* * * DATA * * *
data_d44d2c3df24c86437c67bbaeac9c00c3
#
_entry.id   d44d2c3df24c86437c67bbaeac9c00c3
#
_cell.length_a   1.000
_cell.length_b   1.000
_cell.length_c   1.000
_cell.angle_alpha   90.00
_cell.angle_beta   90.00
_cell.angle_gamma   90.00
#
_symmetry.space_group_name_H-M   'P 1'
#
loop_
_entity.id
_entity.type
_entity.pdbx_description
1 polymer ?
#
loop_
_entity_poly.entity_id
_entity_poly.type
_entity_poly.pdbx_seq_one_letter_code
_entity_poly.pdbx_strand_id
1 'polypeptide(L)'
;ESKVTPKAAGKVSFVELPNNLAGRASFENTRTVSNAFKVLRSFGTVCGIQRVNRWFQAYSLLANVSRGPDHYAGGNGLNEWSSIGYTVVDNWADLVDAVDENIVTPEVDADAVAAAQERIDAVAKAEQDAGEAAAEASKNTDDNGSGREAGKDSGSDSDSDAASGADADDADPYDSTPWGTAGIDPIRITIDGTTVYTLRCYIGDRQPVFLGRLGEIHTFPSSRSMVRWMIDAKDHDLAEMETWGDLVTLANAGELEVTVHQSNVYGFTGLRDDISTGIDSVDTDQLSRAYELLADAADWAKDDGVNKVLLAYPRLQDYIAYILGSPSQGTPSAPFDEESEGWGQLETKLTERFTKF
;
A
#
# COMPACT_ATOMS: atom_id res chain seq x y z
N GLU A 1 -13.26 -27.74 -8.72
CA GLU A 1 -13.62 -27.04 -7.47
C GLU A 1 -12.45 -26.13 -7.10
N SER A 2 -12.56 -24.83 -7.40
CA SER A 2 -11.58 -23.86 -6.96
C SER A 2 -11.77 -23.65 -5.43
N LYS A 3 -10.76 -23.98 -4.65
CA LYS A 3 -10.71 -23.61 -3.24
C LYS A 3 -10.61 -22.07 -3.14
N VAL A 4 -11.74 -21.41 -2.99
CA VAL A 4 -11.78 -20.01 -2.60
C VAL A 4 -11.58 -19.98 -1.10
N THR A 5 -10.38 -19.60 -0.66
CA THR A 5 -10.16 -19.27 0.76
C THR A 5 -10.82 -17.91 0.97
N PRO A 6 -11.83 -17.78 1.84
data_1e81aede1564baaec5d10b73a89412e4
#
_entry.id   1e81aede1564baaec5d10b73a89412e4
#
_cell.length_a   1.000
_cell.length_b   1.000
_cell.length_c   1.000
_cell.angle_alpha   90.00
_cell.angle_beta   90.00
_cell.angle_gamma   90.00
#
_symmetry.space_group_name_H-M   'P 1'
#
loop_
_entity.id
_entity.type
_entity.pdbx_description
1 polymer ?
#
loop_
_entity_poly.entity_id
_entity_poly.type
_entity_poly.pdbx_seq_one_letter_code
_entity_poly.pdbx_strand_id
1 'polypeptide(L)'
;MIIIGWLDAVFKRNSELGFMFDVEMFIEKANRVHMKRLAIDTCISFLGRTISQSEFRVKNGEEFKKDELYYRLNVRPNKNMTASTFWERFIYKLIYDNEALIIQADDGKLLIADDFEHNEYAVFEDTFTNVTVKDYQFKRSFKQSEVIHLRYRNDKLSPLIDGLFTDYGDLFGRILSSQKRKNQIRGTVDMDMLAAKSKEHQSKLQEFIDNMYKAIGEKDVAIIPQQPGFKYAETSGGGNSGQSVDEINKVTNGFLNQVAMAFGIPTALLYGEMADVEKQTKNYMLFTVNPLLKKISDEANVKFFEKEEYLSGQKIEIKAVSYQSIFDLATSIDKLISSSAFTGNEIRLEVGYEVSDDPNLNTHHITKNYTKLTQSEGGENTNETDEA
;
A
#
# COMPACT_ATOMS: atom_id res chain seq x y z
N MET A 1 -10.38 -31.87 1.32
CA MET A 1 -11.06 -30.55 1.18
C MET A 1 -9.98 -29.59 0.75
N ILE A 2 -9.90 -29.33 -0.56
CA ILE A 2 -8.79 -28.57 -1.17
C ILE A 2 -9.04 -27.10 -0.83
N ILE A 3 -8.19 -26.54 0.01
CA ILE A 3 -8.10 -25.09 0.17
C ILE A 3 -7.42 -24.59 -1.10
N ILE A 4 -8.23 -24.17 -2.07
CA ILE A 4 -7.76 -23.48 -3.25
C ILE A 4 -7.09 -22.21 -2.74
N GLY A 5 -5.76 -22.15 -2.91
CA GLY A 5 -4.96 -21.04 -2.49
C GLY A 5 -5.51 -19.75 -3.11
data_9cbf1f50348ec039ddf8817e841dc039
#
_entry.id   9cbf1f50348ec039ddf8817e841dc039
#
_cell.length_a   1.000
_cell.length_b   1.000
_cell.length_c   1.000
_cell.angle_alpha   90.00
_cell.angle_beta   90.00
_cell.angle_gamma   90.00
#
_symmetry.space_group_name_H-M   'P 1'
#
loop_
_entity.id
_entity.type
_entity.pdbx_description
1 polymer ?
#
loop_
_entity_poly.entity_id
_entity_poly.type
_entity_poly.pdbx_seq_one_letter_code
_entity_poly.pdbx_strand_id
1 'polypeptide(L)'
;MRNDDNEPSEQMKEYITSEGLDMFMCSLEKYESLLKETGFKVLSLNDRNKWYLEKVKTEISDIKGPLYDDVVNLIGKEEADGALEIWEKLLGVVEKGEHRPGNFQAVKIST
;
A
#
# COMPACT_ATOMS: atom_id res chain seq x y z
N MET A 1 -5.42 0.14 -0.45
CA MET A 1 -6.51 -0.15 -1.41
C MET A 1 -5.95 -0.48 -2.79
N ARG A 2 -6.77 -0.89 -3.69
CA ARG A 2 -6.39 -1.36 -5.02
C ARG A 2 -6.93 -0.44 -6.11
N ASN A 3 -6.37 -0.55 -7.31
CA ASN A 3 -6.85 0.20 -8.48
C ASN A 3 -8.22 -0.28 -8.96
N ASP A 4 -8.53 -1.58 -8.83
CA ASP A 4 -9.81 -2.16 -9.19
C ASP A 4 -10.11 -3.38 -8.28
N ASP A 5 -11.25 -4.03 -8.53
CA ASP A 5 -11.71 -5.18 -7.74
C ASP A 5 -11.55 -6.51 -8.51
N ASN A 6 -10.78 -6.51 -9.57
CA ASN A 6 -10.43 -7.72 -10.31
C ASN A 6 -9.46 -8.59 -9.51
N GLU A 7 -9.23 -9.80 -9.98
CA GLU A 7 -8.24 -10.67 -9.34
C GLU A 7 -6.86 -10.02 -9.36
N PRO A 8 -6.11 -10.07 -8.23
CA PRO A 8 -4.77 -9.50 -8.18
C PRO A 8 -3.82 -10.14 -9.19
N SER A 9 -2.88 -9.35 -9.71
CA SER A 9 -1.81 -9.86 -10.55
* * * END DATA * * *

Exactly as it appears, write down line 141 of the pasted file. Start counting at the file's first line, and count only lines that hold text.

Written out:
CA GLU A 7 -8.24 -10.67 -9.34